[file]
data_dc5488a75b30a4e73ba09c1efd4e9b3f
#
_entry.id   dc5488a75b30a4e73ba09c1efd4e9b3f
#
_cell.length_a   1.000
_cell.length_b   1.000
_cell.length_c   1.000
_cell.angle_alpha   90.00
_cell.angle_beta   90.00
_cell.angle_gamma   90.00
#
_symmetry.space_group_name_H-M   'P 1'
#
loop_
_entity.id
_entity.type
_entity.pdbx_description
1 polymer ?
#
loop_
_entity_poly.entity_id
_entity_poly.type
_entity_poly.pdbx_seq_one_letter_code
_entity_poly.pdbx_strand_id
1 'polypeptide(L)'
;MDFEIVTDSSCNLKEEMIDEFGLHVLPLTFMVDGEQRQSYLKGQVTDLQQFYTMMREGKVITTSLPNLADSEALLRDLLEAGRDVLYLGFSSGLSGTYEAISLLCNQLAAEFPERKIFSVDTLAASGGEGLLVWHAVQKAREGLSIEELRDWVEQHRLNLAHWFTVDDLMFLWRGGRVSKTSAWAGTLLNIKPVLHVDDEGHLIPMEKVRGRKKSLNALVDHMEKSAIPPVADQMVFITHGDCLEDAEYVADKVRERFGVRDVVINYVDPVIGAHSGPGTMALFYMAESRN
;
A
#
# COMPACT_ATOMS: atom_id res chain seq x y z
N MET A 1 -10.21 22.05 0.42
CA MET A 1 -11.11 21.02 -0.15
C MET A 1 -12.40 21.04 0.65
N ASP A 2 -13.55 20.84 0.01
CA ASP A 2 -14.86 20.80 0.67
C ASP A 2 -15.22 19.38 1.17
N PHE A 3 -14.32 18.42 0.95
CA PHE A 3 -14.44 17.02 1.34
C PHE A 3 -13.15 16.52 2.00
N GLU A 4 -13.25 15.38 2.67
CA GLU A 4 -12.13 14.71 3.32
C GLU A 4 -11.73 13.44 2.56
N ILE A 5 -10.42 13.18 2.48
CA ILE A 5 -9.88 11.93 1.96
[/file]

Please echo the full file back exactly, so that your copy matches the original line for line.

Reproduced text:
data_dc5488a75b30a4e73ba09c1efd4e9b3f
#
_entry.id   dc5488a75b30a4e73ba09c1efd4e9b3f
#
_cell.length_a   1.000
_cell.length_b   1.000
_cell.length_c   1.000
_cell.angle_alpha   90.00
_cell.angle_beta   90.00
_cell.angle_gamma   90.00
#
_symmetry.space_group_name_H-M   'P 1'
#
loop_
_entity.id
_entity.type
_entity.pdbx_description
1 polymer ?
#
loop_
_entity_poly.entity_id
_entity_poly.type
_entity_poly.pdbx_seq_one_letter_code
_entity_poly.pdbx_strand_id
1 'polypeptide(L)'
;MDFEIVTDSSCNLKEEMIDEFGLHVLPLTFMVDGEQRQSYLKGQVTDLQQFYTMMREGKVITTSLPNLADSEALLRDLLEAGRDVLYLGFSSGLSGTYEAISLLCNQLAAEFPERKIFSVDTLAASGGEGLLVWHAVQKAREGLSIEELRDWVEQHRLNLAHWFTVDDLMFLWRGGRVSKTSAWAGTLLNIKPVLHVDDEGHLIPMEKVRGRKKSLNALVDHMEKSAIPPVADQMVFITHGDCLEDAEYVADKVRERFGVRDVVINYVDPVIGAHSGPGTMALFYMAESRN
;
A
#
# COMPACT_ATOMS: atom_id res chain seq x y z
N MET A 1 -10.21 22.05 0.42
CA MET A 1 -11.11 21.02 -0.15
C MET A 1 -12.40 21.04 0.65
N ASP A 2 -13.55 20.84 0.01
CA ASP A 2 -14.86 20.80 0.67
C ASP A 2 -15.22 19.38 1.17
N PHE A 3 -14.32 18.42 0.95
CA PHE A 3 -14.44 17.02 1.34
C PHE A 3 -13.15 16.52 2.00
N GLU A 4 -13.25 15.38 2.67
CA GLU A 4 -12.13 14.71 3.32
C GLU A 4 -11.73 13.44 2.56
N ILE A 5 -10.42 13.18 2.48
CA ILE A 5 -9.88 11.93 1.96